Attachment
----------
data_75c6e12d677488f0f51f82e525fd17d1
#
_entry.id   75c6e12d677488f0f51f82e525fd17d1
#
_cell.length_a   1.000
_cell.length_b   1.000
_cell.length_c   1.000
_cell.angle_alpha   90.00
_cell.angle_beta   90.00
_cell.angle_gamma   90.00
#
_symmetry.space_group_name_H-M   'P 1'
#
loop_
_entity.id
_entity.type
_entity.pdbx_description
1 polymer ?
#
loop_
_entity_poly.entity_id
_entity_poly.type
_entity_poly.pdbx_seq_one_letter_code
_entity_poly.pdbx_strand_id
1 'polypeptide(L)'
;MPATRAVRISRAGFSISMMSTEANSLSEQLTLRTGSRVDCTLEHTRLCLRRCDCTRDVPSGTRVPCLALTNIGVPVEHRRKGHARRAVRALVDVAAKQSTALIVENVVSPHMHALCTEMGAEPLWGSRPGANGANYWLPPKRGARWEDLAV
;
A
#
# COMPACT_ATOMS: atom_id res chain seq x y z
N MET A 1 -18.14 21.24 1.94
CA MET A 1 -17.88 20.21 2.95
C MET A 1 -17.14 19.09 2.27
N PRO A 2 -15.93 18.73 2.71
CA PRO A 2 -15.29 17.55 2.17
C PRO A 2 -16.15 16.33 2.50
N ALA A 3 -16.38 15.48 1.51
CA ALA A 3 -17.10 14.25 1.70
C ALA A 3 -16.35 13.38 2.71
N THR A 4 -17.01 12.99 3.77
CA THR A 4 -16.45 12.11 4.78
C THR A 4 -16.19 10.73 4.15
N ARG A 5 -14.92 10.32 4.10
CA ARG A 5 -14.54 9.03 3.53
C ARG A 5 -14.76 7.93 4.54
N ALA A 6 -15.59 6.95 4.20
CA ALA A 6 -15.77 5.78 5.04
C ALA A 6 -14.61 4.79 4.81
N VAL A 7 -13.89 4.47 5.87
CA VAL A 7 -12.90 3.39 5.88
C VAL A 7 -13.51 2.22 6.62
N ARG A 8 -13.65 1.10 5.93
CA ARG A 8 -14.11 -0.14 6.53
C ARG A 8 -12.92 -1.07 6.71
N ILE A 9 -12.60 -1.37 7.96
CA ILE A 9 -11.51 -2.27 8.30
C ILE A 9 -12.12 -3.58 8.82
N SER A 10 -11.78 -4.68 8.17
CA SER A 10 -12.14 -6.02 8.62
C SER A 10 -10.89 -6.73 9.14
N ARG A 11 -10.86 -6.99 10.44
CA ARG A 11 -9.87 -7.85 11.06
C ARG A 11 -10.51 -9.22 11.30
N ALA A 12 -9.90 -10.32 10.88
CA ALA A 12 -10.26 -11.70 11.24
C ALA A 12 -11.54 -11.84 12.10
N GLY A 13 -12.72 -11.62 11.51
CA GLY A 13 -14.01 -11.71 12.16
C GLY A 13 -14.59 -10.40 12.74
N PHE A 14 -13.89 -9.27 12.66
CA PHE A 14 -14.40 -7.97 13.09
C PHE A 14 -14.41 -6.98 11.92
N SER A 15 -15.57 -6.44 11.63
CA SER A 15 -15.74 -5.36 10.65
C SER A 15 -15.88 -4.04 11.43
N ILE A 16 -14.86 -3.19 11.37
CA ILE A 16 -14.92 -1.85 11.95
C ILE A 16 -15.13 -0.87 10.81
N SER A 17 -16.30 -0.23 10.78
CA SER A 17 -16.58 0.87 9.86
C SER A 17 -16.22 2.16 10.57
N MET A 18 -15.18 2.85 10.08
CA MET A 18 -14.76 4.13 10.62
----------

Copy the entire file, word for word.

data_75c6e12d677488f0f51f82e525fd17d1
#
_entry.id   75c6e12d677488f0f51f82e525fd17d1
#
_cell.length_a   1.000
_cell.length_b   1.000
_cell.length_c   1.000
_cell.angle_alpha   90.00
_cell.angle_beta   90.00
_cell.angle_gamma   90.00
#
_symmetry.space_group_name_H-M   'P 1'
#
loop_
_entity.id
_entity.type
_entity.pdbx_description
1 polymer ?
#
loop_
_entity_poly.entity_id
_entity_poly.type
_entity_poly.pdbx_seq_one_letter_code
_entity_poly.pdbx_strand_id
1 'polypeptide(L)'
;MPATRAVRISRAGFSISMMSTEANSLSEQLTLRTGSRVDCTLEHTRLCLRRCDCTRDVPSGTRVPCLALTNIGVPVEHRRKGHARRAVRALVDVAAKQSTALIVENVVSPHMHALCTEMGAEPLWGSRPGANGANYWLPPKRGARWEDLAV
;
A
#
# COMPACT_ATOMS: atom_id res chain seq x y z
N MET A 1 -18.14 21.24 1.94
CA MET A 1 -17.88 20.21 2.95
C MET A 1 -17.14 19.09 2.27
N PRO A 2 -15.93 18.73 2.71
CA PRO A 2 -15.29 17.55 2.17
C PRO A 2 -16.15 16.33 2.50
N ALA A 3 -16.38 15.48 1.51
CA ALA A 3 -17.10 14.25 1.70
C ALA A 3 -16.35 13.38 2.71
N THR A 4 -17.01 12.99 3.77
CA THR A 4 -16.45 12.11 4.78
C THR A 4 -16.19 10.73 4.15
N ARG A 5 -14.92 10.32 4.10
CA ARG A 5 -14.54 9.03 3.53
C ARG A 5 -14.76 7.93 4.54
N ALA A 6 -15.59 6.95 4.20
CA ALA A 6 -15.77 5.78 5.04
C ALA A 6 -14.61 4.79 4.81
N VAL A 7 -13.89 4.47 5.87
CA VAL A 7 -12.90 3.39 5.88
C VAL A 7 -13.51 2.22 6.62
N ARG A 8 -13.65 1.10 5.93
CA ARG A 8 -14.11 -0.14 6.53
C ARG A 8 -12.92 -1.07 6.71
N ILE A 9 -12.60 -1.37 7.96
CA ILE A 9 -11.51 -2.27 8.30
C ILE A 9 -12.12 -3.58 8.82
N SER A 10 -11.78 -4.68 8.17
CA SER A 10 -12.14 -6.02 8.62
C SER A 10 -10.89 -6.73 9.14
N ARG A 11 -10.86 -6.99 10.44
CA ARG A 11 -9.87 -7.85 11.06
C ARG A 11 -10.51 -9.22 11.30
N ALA A 12 -9.90 -10.32 10.88
CA ALA A 12 -10.26 -11.70 11.24
C ALA A 12 -11.54 -11.84 12.10
N GLY A 13 -12.72 -11.62 11.51
CA GLY A 13 -14.01 -11.71 12.16
C GLY A 13 -14.59 -10.40 12.74
N PHE A 14 -13.89 -9.27 12.66
CA PHE A 14 -14.40 -7.97 13.09
C PHE A 14 -14.41 -6.98 11.92
N SER A 15 -15.57 -6.44 11.63
CA SER A 15 -15.74 -5.36 10.65
C SER A 15 -15.88 -4.04 11.43
N ILE A 16 -14.86 -3.19 11.37
CA ILE A 16 -14.92 -1.85 11.95
C ILE A 16 -15.13 -0.87 10.81
N SER A 17 -16.30 -0.23 10.78
CA SER A 17 -16.58 0.87 9.86
C SER A 17 -16.22 2.16 10.57
N MET A 18 -15.18 2.85 10.08
CA MET A 18 -14.76 4.13 10.62